Cost cuts appear to harm Norway oil industry safety -watchdog

Norway oil
Norway oil giant Statoil says lack of maintenance was to blame for some serious incidents, however, the company says the incidents were results of technical, not financial decisions. Statoil photo by Øyvind Torjusen.

Norway oil industry watchdog investigated serious incidents and injuries in 2016

By Nerijus Adomaitis

OSLO, Feb 20 (Reuters) – Cost cuts by the Norway oil and gas industry appear to have contributed to a rise in accidents in recent years, the head of the country’s Petroleum Safety Authority (PSA) said on Monday.

Oil firms have slashed spending since 2014 in a bid to stay profitable at a time when the price of crude has fallen by more than 50 per cent.

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“In summary, we see that developments over the past two years have been characterised by security challenges and serious situations,” Anne Myhrvold said in an interview published on the PSA’s website. “Cost cuts appear to be a contributing factor.”

The PSA later removed the posting from its web site, saying it had been intended for publication later this week. A spokeswoman confirmed the report however and said the PSA would make further comments on Feb. 23.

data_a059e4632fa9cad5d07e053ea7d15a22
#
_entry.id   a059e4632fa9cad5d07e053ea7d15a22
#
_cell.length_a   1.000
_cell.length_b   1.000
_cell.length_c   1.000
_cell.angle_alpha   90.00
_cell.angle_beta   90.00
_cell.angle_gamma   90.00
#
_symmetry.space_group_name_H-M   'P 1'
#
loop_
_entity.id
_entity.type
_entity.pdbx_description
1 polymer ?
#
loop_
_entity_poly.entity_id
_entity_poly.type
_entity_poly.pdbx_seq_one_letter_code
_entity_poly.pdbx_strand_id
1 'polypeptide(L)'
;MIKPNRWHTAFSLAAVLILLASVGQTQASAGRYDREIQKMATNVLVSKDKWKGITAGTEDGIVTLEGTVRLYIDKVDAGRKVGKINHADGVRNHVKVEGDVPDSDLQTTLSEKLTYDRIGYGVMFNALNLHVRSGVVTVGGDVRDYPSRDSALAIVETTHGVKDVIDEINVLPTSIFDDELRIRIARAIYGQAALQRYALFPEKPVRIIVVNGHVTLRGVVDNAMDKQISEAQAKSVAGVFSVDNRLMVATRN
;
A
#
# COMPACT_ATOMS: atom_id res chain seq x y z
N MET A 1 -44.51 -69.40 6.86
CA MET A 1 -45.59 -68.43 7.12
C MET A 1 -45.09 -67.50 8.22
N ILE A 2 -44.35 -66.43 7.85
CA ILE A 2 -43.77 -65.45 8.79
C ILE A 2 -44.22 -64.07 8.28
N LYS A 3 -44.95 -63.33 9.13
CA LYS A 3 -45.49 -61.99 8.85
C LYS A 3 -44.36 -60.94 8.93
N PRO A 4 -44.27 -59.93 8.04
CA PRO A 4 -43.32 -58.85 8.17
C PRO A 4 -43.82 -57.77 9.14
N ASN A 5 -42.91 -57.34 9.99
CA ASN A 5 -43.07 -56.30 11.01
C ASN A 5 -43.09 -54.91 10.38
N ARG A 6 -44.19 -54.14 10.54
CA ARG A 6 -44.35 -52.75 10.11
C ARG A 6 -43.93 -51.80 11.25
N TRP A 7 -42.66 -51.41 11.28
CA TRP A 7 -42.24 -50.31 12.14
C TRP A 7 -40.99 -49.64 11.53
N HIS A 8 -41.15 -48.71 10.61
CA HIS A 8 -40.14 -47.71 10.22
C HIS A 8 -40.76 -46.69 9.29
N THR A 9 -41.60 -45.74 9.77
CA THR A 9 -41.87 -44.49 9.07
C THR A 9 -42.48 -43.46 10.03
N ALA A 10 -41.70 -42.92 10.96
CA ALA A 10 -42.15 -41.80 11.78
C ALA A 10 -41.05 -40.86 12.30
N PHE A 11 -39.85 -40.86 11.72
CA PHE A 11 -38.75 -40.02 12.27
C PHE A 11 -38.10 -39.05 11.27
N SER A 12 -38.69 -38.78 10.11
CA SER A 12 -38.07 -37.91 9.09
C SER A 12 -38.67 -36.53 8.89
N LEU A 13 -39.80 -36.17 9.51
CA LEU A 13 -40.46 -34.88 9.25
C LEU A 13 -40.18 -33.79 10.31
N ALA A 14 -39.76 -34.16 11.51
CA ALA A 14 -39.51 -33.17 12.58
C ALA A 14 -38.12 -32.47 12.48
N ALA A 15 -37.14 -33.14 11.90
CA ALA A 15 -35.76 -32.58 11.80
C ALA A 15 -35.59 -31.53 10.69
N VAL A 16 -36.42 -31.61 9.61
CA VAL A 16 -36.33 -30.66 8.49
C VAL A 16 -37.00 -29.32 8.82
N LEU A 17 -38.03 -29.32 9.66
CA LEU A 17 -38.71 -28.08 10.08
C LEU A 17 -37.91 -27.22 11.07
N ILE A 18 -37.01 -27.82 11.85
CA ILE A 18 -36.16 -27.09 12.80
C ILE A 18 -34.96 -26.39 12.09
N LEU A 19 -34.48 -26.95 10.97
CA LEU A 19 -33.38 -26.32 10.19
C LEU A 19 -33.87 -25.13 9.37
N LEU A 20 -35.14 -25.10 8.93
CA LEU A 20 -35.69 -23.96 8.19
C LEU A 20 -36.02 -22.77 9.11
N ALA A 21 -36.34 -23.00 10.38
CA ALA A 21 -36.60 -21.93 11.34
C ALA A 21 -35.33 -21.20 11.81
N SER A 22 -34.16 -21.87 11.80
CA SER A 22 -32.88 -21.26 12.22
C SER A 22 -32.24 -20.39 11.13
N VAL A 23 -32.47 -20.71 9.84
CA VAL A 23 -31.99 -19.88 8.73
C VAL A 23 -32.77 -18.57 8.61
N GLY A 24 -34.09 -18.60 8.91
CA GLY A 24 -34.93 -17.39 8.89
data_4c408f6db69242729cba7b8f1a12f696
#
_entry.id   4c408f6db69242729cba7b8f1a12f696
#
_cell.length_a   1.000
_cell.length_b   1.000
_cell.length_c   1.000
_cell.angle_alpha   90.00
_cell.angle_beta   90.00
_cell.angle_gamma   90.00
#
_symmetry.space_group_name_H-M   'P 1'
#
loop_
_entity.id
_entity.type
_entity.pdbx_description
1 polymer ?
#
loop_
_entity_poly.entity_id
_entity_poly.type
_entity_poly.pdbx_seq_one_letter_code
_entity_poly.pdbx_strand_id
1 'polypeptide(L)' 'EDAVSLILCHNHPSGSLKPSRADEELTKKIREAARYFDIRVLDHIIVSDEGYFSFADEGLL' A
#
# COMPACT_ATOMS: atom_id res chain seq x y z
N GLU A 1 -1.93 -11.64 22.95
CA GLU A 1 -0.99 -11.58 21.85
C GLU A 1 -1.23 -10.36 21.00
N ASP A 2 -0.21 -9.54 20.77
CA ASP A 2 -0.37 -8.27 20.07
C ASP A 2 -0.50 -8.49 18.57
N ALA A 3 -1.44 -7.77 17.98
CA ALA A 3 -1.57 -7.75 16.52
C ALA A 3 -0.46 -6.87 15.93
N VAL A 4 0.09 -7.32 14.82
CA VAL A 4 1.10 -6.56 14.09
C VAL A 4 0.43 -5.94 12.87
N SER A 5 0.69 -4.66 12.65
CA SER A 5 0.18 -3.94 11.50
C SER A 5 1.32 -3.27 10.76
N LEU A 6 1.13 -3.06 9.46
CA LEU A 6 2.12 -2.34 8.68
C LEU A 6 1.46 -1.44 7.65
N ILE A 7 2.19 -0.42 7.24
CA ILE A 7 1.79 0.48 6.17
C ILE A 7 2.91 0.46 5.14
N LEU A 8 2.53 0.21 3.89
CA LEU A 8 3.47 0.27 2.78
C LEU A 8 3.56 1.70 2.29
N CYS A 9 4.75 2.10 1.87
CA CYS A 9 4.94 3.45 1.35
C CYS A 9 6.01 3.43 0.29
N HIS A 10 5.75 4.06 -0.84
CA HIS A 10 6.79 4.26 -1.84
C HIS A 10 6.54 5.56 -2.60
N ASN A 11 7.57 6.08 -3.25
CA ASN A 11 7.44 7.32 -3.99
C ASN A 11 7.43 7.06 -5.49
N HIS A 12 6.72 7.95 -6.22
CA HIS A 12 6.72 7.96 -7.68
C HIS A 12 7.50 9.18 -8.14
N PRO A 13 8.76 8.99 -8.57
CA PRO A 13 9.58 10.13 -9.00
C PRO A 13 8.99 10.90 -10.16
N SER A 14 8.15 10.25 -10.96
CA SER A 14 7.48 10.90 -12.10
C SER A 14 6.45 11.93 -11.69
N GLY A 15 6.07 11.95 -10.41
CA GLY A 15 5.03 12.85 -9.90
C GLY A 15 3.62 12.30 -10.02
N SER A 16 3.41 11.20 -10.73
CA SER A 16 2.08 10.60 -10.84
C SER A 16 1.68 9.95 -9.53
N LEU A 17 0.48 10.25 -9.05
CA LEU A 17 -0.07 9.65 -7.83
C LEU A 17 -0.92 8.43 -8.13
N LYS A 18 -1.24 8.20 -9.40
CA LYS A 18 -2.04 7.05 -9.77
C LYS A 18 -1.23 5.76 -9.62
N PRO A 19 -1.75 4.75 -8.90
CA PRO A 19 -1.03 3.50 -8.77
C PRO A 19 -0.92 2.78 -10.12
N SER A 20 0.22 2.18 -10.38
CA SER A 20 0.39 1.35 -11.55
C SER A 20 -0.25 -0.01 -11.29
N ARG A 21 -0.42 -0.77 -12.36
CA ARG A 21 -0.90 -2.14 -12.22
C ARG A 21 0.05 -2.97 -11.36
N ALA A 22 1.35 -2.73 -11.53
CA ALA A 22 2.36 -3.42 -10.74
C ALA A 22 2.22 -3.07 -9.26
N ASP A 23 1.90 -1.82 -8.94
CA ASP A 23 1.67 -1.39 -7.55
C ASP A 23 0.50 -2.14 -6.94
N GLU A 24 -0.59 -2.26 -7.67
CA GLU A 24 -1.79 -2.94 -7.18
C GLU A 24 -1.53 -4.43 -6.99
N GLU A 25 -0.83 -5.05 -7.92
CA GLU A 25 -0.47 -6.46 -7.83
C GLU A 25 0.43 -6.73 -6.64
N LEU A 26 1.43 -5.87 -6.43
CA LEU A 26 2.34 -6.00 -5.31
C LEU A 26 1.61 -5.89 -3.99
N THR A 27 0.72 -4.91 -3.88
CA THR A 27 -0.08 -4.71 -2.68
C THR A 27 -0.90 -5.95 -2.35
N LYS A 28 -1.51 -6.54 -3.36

In total, the regulator started eight investigation into safety incidents and accidents last year, including three serious gas leaks, two fires, two serious well control incidents and one serious injury, Myhrvold said in the interview.

Four of the incidents took place in October at onshore and offshore facilities operated by state-controlled oil major Statoil, triggering inquiries both by the PSA and the company itself.

Statoil later said some of the accidents could have led to a loss of life under certain circumstances, and that a lack of maintenance was to blame, but added this had been the result of technical decisions and not cost cuts.

The company declined to give further comments on Monday.

Norway’s government has decided to appoint a public commission to look into the offshore safety situation and whether there was a link to cost cuts.

(Editing by Terje Solsvik and Susan Thomas)